Thursday, August 31, 2017

Jane of Manchester by J.G. Dow

Jane of Manchester
by J.G. Dow

My rating: 3 stars

Publisher: Dow Books (January 9, 2017)
Publication Date: January 9, 2017
Genre: Humor & Satire
Print Length: 206 pages
Available from: Amazon
 
Jane's life on the face of it isn't really too bad...she has great friends like party girl Natasha who's always up for a laugh and her close pal Polly, always there for her and of course her loving parents, but things could still be better...

Most people she knows are either married or have kids and she has been single a while now and wonders if a good man is ever to be encountered again. The single life is far from a quiet one for Jane however, as she is constantly getting dragged to night clubs and bars by Natasha and the crew as well as enduring a particularly boozy weekend away at the seaside!

Jane loves a lot about her life, disregarding rude plumbers in her flat and dealing with annoying superiors and a smug sister, but as a certain someone takes her eye, is everything about to change and get a whole lot more serious or is the single life determined to keep her captive a while longer yet...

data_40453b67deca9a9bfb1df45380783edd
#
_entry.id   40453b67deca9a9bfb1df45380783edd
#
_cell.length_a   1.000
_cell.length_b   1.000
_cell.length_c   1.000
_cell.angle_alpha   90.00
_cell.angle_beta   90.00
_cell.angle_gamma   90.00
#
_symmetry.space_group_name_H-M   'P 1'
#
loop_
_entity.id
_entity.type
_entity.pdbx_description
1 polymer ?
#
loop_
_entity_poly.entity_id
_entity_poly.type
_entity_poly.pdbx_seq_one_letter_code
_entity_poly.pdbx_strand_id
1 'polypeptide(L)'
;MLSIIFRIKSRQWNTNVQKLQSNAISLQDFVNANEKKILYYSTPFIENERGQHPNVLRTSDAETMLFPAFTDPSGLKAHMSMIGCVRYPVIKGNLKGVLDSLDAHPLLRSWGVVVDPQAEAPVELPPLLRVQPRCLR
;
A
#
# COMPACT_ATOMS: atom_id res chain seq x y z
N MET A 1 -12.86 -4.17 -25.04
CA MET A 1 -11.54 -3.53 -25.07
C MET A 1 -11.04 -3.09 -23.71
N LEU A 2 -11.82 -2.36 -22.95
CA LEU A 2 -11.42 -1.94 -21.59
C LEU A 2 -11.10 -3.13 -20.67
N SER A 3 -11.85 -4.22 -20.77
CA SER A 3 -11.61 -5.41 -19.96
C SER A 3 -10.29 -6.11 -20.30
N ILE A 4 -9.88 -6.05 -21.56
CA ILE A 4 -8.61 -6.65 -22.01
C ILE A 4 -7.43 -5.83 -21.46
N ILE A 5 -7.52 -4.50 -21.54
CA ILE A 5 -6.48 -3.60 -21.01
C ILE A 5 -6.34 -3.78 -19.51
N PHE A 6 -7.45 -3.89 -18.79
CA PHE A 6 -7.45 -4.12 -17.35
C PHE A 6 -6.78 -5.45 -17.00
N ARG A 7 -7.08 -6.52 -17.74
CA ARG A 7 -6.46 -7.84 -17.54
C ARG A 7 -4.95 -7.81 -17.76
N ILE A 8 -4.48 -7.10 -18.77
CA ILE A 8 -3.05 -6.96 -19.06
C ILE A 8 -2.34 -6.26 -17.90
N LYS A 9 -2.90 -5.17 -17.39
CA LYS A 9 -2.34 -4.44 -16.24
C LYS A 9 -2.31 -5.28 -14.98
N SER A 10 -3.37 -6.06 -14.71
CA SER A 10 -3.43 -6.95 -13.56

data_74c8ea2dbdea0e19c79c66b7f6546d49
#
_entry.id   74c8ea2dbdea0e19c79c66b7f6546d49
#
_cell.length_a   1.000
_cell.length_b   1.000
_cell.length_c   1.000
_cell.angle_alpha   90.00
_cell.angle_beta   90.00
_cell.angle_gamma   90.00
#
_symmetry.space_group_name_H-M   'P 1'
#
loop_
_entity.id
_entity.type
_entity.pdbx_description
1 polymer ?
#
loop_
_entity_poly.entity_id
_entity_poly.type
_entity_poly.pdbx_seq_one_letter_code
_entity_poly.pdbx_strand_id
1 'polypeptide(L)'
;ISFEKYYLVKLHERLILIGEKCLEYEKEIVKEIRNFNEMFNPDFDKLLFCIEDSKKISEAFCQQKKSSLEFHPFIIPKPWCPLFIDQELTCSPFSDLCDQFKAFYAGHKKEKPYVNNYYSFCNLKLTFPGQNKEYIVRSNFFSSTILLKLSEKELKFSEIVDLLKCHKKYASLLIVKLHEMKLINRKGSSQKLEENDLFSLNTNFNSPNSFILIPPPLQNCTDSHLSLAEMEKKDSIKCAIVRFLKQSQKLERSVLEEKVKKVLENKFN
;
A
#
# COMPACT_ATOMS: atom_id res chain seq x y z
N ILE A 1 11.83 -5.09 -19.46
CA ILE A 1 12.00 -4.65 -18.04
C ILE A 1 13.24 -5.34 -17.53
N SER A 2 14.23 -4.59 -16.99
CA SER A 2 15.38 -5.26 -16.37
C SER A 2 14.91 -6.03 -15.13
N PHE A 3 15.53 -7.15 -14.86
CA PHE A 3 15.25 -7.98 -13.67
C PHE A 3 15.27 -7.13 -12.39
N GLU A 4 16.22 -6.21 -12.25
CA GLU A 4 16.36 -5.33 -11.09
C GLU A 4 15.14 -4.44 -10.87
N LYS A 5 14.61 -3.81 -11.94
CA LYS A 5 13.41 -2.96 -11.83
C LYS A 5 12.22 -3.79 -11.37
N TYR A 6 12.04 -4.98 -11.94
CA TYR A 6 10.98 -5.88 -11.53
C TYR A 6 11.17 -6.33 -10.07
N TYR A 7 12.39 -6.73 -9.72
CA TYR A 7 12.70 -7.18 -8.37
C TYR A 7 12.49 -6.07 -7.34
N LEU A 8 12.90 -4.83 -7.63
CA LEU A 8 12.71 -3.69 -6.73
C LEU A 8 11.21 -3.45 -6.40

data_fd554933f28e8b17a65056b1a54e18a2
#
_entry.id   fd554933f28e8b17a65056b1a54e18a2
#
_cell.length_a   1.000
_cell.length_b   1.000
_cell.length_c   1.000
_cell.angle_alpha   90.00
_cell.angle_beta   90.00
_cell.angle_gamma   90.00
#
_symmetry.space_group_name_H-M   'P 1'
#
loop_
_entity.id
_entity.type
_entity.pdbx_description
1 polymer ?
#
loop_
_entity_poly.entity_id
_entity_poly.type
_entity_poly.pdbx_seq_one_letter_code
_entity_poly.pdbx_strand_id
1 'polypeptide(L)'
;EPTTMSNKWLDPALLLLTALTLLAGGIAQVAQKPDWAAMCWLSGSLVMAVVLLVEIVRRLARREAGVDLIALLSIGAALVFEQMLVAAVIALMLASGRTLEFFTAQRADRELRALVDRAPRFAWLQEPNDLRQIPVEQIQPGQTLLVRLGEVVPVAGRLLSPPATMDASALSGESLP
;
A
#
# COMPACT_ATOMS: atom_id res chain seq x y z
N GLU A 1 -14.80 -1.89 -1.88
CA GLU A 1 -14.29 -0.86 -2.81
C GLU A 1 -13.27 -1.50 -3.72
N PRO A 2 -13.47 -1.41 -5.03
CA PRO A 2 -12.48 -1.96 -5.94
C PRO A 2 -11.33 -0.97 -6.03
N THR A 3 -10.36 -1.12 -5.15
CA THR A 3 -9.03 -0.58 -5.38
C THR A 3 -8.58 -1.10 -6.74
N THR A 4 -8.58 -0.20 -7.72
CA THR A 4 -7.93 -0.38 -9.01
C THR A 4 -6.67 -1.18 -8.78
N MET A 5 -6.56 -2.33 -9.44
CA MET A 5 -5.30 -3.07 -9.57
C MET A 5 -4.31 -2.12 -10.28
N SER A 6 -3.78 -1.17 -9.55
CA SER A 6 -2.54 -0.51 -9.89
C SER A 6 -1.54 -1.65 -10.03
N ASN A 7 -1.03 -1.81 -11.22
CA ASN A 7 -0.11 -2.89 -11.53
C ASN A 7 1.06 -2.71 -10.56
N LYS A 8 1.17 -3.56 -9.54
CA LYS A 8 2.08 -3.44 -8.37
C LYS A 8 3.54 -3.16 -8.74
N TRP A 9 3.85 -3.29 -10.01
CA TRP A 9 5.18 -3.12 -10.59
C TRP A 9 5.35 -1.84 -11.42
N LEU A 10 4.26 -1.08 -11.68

Jane of Manchester by J.G. Dow

Jane of ManchesterJane’s life has been sufficient, but at thirty, she realizes that just maybe there is more to life than what she has. As she realizes her world is leaving her behind, for every good thing, she finds a negative.

Welcome to Jane’s world, where her journal-like story unfolds through her eyes, liver and stomach, because much of what registers with her happens over food or drink in the excess. Even her job seems to let her down.

Prepare for the life and times of Jane as told through her eyes in JANE OF MANCHESTER by J.G. Dow. Dark, dry humor and some satire give us an insider’s look at what Jane’s rather self-destructive life is like, even as she is blind to it. When Jane finds she is attracted to someone, is she prepared to do more than sit on the sidelines?

Certainly not a bright and chipper read, no dashing knights in shining armor, no great epiphany from our main character, but probably more realistic than we would be comfortable to acknowledge, because isn’t it easier to point blame for our circumstances everywhere but where it should be? To be honest, to live in Jane's world made me a little crazy.

I received this copy from the author in exchange for my honest review.

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